Mexico close to grim milestone of 100,000 coronavirus deaths
MEXICO CITY (Reuters) - Mexico, the most populous country in the Spanish-speaking world, is on the brink of recording 100,000 confirmed coronavirus deaths, after passing one million infections several days ago. Mexico's official death toll from COVID-19, the respiratory disease caused by the virus, is among the highest in the world, and in the Americas lags only behind the United States and Brazil.
MEXICO CITY (Reuters) - Mexico, the most populous country in the Spanish-speaking world, is on the brink of recording 100,000 confirmed coronavirus deaths, after passing one million infections several days ago.
Mexico's official death toll from COVID-19, the respiratory disease caused by the virus, is among the highest in the world, and in the Americas lags only behind the United States and Brazil.
Mexico, a country of about 125 million, alone accounts for more than 7% of confirmed deaths globally, according to a Reuters analysis, while its mortality rate of nearly 10% is higher than any other country that has reported more than a million cases.
The outbreak has likely been made worse by chronically underfunded public hospitals as well as a large informal economy in which millions are forced to leave home each day to earn a living. Government officials acknowledge that the count almost certainly reflects only a fraction of the real death toll.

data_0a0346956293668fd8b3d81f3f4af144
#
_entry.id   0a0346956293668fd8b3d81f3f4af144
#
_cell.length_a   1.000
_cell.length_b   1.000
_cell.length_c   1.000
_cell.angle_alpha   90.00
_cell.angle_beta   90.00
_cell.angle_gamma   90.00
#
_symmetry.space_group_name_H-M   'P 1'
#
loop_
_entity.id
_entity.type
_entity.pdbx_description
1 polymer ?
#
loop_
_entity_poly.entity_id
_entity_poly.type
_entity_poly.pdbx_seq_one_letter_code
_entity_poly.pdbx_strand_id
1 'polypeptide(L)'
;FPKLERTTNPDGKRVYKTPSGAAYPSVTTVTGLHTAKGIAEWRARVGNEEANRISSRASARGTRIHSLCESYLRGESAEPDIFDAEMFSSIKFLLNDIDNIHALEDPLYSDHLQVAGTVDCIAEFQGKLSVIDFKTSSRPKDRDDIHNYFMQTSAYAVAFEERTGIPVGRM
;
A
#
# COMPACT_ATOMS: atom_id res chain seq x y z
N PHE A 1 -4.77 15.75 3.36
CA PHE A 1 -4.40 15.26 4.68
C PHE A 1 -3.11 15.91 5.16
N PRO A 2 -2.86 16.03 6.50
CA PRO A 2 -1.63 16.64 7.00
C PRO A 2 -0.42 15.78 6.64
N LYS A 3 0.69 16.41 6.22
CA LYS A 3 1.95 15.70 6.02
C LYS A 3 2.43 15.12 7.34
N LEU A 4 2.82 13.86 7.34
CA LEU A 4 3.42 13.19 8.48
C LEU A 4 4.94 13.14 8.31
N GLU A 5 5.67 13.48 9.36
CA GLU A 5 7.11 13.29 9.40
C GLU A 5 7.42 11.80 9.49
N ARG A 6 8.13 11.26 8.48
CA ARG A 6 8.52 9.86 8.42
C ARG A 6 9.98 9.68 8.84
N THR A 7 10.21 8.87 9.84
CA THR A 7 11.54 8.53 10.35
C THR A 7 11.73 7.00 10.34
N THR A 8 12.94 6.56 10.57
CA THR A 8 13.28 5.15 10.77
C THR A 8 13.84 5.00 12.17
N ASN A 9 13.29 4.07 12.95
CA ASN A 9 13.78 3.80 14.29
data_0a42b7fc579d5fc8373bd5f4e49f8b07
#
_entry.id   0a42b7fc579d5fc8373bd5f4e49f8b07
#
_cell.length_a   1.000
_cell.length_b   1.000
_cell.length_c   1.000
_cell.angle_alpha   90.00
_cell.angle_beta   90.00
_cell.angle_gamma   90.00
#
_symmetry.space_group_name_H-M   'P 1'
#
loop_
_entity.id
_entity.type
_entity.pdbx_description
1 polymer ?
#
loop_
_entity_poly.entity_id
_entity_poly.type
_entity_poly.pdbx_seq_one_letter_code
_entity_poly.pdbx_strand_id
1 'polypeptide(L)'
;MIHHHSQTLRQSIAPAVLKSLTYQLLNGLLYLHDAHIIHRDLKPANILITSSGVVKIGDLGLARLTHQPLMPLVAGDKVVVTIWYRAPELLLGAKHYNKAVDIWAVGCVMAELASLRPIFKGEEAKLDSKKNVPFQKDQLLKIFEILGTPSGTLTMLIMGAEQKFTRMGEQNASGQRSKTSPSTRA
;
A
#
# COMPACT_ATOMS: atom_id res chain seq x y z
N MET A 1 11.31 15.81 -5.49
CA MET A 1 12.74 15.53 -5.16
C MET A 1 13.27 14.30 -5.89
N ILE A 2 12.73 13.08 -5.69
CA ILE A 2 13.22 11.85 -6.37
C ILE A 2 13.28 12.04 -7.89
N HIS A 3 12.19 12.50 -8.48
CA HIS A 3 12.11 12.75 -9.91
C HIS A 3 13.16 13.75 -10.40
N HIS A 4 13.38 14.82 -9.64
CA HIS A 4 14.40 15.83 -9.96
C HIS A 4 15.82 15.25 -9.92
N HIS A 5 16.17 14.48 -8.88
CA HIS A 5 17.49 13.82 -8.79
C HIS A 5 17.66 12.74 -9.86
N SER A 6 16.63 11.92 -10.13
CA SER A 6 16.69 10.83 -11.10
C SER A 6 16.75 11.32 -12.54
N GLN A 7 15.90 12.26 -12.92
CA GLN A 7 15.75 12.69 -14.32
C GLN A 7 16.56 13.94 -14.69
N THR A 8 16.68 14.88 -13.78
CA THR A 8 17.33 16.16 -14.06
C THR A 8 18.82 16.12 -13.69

From the start of the pandemic, the government has eschewed taking on debt to fund bailouts for businesses or cash payments for workers - a different approach from many other nations that sought to cushion the economic blow.
The health ministry's death count reached 99,528 on Wednesday. Nearly two-thirds of the reported deaths so far are men, according to official data. The ministry's own figures list more than 15,000 additional "suspected" deaths.
The average age of those who have died is 64, while the capital Mexico City and its densely-packed suburbs - home to more than 20 million people in total - have contributed the most cases.
"In Mexico, the curve has never been flat," Lia Limon Garcia, a former opposition congresswoman, wrote in a column in daily newspaper El Universal, criticizing what she described as a false "triumphalist tone" of top officials.
"And today no quick reduction in cases can be seen."
(Reporting by David Alire Garcia in Mexico City; Additional reporting by Roshan Abraham in Bangalore; editing by Grant McCool)
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